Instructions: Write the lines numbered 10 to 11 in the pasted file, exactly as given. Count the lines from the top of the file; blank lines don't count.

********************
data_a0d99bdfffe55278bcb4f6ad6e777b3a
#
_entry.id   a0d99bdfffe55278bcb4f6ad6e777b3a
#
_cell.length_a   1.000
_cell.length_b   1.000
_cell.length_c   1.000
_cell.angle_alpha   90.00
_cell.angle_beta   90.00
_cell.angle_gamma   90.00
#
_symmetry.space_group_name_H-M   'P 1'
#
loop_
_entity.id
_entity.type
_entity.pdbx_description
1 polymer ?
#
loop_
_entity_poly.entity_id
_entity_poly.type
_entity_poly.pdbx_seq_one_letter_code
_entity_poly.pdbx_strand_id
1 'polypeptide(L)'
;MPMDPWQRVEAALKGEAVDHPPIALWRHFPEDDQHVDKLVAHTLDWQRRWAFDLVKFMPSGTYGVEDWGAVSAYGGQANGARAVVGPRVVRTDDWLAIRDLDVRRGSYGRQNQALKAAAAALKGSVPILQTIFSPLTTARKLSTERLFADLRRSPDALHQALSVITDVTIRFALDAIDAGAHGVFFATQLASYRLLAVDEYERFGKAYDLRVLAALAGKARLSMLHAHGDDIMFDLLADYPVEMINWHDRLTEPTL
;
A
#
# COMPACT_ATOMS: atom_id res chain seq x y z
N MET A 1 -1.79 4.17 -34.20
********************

_cell.angle_gamma   90.00
#